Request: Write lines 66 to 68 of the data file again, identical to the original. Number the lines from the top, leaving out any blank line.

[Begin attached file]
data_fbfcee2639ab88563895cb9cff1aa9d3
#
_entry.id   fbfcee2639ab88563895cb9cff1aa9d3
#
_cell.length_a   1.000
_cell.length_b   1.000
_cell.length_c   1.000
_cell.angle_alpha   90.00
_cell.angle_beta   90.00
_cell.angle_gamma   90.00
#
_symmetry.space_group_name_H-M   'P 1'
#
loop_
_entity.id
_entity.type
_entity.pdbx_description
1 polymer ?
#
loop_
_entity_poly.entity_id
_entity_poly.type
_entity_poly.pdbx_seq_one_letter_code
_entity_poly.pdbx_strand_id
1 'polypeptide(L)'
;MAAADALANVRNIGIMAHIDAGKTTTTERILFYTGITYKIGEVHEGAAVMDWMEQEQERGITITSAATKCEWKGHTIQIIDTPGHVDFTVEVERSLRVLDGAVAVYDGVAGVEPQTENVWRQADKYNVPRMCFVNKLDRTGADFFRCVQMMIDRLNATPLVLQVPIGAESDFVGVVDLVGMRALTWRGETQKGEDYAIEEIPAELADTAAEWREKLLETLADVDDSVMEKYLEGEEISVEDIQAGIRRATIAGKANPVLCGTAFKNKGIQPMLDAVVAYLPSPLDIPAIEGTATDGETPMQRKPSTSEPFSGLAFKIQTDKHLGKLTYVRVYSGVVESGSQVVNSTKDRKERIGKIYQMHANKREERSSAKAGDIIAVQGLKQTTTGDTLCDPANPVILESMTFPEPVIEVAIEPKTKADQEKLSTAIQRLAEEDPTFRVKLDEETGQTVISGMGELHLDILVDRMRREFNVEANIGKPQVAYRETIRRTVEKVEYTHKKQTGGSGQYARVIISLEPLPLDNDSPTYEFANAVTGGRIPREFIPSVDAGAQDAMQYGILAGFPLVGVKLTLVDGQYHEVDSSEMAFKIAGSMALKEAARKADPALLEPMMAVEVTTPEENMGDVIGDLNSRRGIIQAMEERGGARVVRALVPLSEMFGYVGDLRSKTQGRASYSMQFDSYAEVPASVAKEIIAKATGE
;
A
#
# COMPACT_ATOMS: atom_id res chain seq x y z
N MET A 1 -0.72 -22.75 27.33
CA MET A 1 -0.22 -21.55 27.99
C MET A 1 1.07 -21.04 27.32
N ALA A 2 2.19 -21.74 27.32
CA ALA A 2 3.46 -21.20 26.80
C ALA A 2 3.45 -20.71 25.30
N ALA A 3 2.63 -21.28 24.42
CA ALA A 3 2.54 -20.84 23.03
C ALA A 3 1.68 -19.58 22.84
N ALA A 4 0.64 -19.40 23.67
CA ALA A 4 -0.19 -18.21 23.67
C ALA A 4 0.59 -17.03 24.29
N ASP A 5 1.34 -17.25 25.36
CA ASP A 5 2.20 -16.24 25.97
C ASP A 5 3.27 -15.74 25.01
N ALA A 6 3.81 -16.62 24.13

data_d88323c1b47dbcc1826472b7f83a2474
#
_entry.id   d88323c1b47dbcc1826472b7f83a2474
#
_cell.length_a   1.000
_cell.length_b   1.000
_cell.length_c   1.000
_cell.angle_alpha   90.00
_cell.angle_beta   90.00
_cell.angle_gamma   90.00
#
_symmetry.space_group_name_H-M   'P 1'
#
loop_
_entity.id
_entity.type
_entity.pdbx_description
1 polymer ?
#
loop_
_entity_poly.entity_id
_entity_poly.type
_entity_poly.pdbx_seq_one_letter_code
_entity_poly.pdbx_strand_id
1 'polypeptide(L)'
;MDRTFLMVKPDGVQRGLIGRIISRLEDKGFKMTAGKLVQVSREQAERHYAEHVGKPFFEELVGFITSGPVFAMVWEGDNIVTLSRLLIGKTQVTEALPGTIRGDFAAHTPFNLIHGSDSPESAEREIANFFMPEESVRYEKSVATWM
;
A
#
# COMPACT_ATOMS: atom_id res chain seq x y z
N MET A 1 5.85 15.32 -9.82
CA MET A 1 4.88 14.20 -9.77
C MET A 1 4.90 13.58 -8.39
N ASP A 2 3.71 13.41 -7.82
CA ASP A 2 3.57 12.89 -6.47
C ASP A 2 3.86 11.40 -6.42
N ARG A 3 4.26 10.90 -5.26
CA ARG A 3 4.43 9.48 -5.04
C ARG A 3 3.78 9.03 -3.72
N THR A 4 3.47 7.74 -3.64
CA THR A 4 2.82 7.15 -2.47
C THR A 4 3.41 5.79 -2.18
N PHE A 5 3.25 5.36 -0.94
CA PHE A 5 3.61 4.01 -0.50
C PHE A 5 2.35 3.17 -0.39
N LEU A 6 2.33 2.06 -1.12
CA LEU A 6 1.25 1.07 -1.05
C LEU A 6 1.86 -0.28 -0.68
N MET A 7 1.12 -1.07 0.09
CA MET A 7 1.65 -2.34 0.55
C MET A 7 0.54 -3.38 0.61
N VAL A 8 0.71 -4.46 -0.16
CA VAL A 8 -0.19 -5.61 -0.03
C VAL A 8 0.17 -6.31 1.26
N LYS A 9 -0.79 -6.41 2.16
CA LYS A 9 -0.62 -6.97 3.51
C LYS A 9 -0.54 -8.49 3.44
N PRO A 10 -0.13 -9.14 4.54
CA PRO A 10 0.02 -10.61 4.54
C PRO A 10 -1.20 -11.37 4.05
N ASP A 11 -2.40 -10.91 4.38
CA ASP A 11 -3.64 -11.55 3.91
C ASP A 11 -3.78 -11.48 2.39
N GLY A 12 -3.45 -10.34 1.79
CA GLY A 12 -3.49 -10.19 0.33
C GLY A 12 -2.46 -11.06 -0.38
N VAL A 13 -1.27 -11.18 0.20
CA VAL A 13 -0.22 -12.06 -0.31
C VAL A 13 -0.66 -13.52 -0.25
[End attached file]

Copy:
loop_
_entity_poly.entity_id
_entity_poly.type